RED CAR GOES BY: Selected Poems 1955–2000

Jack Collom, Author . Tuumba Press $15 (514p) ISBN 978-1-931157-01-8

A new volume of writings by someone with breadth, skill, imagination and ambition who has received little national notice even after a long, dedicated career writing poetry, Collom is long overdue for this apotheosis. Collom has a distinguished reputation in his home state of Colorado, but his writings have mostly been the property of a small group of dedicated readers. Five of those readers (Reed Bye, Clark Coolidge, Larry Fagin, Merrill Gilfillan and Lyn Hejinian, along with Collom himself) edited this huge selection, which celebrates his 70th birthday. Collom thrives on taking on any form out there—sonnets, rhyming quatrains, concrete poetry ("Half Eaten W" is exactly that, teeth marks and all), list poems, projective verse and illustrated narrative tracts—and twisting it to his idiosyncratic purposes, making a point at every turn of breaking free of any cultural loyalties encountered along the way: "When Mr. Mustelid massacres 50 imprisoned chickens,/ he's only doing what in the wild—/ That is, in balance—would disperse/ Itself/ gracefully. The fault/ Is in domesticity,/ that is,/ in arbitrary enclosures./ Forgive the personal example." Collom is also a lifelong, dedicated birdwatcher, and many of his longer poems reflect that theme; "Blue Heron" is his folksy reply to Stevens's blackbird, while "Passage" seems a response to Olson's "The Kingfishers." Collom enters into ethereal heights by starting with the minute perception, or with the stuff of the everyday, as in one of his "Domestiku": "ant has mind/ I see it/ change." For those of us who aren't able to balance our strivings against the lively machinations of breathing, excitable nature-with-a-capital-N, Collom, a sort of Ted Berrigan for the Colorado steppes, presents us with a window of opportunity. (Dec.)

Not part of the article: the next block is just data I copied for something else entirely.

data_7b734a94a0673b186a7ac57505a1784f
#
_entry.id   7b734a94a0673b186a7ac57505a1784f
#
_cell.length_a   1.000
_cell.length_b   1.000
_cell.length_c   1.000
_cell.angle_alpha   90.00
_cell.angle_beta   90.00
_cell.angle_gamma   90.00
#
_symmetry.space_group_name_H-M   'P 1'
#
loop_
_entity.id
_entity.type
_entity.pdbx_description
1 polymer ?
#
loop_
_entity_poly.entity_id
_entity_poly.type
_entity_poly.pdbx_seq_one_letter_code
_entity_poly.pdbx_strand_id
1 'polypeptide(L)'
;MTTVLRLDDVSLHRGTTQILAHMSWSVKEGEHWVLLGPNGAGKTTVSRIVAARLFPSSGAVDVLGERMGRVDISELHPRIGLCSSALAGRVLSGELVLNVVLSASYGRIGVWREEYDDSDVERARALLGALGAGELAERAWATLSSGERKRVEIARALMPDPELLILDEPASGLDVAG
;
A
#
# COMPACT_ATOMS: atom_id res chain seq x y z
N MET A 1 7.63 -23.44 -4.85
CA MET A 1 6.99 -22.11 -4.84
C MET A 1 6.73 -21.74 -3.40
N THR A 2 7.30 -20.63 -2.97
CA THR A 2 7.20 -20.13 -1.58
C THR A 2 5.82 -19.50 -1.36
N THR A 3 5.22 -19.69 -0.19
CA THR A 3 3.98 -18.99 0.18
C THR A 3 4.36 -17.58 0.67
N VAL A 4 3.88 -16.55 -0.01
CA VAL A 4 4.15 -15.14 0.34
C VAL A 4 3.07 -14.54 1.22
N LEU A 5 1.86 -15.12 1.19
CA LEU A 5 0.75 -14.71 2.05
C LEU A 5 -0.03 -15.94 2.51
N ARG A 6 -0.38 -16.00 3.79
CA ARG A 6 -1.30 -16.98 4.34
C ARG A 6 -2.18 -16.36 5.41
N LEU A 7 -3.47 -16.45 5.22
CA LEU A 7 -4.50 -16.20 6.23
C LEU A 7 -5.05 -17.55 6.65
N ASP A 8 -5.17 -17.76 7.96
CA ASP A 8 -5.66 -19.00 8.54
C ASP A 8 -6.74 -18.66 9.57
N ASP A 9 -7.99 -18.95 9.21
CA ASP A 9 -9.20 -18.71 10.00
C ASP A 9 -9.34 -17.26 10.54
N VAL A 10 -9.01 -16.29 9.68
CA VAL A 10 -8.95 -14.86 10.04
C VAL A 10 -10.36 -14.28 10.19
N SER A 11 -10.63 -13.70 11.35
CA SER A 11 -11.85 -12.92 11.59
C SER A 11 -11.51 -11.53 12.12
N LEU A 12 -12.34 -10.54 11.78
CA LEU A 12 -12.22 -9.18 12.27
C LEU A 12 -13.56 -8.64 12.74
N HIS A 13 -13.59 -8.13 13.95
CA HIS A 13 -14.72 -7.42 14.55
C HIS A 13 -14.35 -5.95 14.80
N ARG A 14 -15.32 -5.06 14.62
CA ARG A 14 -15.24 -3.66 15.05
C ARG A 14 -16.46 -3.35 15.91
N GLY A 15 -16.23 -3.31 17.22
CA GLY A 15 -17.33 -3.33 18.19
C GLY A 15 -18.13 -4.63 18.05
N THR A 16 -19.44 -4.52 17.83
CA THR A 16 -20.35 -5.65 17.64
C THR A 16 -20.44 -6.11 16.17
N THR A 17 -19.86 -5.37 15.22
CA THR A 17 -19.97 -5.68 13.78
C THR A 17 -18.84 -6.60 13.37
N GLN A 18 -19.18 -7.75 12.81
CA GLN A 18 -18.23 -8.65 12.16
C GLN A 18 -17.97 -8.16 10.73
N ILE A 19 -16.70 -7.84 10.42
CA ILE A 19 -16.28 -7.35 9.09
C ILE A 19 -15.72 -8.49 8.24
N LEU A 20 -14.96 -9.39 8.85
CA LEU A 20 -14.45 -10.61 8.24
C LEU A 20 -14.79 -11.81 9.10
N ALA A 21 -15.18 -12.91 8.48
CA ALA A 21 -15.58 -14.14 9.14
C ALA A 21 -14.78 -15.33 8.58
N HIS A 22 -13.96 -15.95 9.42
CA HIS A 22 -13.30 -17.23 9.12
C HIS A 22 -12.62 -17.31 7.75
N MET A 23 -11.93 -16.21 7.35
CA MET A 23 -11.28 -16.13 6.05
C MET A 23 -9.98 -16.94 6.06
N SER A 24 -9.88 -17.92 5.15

Reviewed on: 12/17/2001
Release date: 09/01/2001
Genre: Nonfiction
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